EagleTribune.com, North Andover, MA


September 6, 2013

A close relationship with the tomato

Savory pie makes use of summer's bounty

My father and grandfather had green thumbs when it came to growing vegetables; and tomatoes especially would be prolific in their gardens.

They both were able to develop a close relationship with the tomato it seemed; they would treat them like their babies. It started in mid to late May when they would prepare the soil in the huge garden. Dad would place his tomato plants several feet apart and would water them in the evenings (“most important to water after the sun goes down,” he would say). He would use metal cages that were a couple of generations old to support the weight of the branches as the tomato plants grew. I remember him saying that tomato plants needed lots of attention, and he would be out in the garden pruning and tying back branches, and yes, talking to his plants. My father always said that tomato plants are easily manipulated and will produce more with the attention you give them.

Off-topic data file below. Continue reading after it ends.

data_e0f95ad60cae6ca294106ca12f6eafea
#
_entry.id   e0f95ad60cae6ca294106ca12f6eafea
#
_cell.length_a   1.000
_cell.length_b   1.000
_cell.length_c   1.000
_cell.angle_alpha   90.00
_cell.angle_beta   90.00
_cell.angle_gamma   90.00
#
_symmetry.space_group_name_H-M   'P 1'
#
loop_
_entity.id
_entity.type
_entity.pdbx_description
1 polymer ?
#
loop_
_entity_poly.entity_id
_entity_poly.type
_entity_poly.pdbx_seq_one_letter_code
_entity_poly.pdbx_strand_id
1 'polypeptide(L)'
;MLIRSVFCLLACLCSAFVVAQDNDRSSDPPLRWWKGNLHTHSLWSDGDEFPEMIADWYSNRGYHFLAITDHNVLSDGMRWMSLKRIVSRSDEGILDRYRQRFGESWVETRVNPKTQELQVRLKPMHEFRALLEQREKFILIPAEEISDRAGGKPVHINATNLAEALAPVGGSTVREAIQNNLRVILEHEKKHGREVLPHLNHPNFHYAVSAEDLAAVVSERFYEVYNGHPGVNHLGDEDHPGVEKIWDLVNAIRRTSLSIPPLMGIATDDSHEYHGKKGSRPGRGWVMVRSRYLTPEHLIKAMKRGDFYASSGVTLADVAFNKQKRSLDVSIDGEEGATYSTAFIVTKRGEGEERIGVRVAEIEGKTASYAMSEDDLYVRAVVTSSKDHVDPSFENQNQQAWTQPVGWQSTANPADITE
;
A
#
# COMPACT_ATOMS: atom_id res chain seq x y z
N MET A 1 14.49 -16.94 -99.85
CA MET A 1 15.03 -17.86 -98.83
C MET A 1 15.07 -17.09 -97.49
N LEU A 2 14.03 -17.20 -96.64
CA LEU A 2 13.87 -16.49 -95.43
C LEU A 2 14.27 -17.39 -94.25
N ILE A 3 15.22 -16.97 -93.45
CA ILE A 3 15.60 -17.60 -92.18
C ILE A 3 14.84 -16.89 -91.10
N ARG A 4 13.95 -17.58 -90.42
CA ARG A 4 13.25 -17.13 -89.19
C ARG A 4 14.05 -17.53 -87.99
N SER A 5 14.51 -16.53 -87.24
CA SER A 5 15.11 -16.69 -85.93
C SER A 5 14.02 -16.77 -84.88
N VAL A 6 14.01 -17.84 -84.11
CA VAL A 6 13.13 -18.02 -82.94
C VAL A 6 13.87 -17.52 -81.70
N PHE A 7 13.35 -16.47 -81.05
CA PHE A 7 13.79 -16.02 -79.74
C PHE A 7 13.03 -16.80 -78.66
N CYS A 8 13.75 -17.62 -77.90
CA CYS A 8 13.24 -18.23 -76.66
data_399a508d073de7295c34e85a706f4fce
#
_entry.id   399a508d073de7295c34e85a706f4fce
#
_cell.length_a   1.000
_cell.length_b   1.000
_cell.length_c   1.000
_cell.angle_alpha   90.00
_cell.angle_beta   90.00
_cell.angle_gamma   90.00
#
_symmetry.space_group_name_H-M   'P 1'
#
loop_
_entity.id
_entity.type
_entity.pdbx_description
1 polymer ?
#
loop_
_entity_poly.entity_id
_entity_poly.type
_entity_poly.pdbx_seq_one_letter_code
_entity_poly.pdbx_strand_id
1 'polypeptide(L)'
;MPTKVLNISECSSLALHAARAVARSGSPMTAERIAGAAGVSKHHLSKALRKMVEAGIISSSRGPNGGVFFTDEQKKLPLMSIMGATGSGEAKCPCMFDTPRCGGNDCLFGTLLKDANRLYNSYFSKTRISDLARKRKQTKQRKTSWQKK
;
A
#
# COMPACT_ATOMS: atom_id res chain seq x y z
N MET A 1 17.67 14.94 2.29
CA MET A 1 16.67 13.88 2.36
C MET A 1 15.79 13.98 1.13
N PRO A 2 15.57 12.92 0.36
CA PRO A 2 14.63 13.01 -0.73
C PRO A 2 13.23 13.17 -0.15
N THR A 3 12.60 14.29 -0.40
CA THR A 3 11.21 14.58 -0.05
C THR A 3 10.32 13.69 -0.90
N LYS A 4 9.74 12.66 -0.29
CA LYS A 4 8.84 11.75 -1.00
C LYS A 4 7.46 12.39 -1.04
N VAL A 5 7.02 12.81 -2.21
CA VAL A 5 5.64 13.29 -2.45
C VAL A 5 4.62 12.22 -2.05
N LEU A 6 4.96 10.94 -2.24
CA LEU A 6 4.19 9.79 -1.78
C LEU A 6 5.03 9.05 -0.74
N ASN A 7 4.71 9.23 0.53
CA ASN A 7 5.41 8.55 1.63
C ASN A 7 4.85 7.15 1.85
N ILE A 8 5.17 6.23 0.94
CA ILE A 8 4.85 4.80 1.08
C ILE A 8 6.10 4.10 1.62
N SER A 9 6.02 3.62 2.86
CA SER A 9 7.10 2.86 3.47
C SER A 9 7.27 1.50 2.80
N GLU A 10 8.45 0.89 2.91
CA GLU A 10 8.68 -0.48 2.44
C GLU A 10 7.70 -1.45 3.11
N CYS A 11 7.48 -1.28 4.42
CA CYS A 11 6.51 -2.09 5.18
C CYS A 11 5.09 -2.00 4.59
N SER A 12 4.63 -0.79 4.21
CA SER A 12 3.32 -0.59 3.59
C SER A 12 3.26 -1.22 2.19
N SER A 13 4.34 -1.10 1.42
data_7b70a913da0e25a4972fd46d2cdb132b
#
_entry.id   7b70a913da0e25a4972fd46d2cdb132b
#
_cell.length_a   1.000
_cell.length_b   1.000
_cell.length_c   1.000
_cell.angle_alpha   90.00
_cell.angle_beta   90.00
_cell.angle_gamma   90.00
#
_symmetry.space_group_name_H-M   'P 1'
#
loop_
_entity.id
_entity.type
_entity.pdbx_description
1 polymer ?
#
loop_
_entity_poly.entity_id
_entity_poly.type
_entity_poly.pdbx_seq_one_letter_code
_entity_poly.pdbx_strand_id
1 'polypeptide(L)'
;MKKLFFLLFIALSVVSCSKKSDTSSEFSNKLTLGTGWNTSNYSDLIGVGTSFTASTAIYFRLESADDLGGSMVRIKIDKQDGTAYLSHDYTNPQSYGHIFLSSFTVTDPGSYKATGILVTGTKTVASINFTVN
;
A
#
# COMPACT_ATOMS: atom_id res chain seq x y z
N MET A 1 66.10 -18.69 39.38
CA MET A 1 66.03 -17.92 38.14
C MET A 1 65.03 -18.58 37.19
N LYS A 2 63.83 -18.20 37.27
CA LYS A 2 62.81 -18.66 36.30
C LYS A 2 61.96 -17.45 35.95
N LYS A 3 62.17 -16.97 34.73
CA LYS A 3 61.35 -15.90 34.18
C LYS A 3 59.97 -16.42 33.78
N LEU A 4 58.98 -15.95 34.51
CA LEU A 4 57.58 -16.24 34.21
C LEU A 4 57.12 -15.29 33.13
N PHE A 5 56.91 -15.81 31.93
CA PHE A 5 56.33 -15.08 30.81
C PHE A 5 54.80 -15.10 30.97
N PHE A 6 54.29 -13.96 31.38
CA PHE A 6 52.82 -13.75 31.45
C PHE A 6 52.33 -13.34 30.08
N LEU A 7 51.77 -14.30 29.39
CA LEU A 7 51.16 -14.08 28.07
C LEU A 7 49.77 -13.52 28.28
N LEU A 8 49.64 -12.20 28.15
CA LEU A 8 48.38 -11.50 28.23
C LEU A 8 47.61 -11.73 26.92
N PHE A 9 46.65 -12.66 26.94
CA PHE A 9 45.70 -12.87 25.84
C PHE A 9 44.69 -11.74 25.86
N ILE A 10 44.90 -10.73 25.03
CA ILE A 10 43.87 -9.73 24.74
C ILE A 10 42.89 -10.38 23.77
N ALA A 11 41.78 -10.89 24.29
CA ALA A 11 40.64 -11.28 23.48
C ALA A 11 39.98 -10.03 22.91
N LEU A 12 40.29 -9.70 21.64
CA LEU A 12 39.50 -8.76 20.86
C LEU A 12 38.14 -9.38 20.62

He would continue to water and fertilize until an abundance of green tomatoes were big and heavy on the vines. Then the begging for hot, sunny days would begin.

Every day began with the weather report and was discussed fully at the breakfast table. Somehow the sun always came and did its job, as big, bright red fruit would continue to ripen, and he always knew just when to pick them, saying that the best flavor was when tomatoes were in full color. I can attest to that statement as I would eat many a tomato that I had picked right off the vine and eat it while it was warm from the sun.

Somehow he had tomatoes growing right into autumn, and that is when my mother’s talents took over; canning and making tomato juice, amongst many other tomato recipes.

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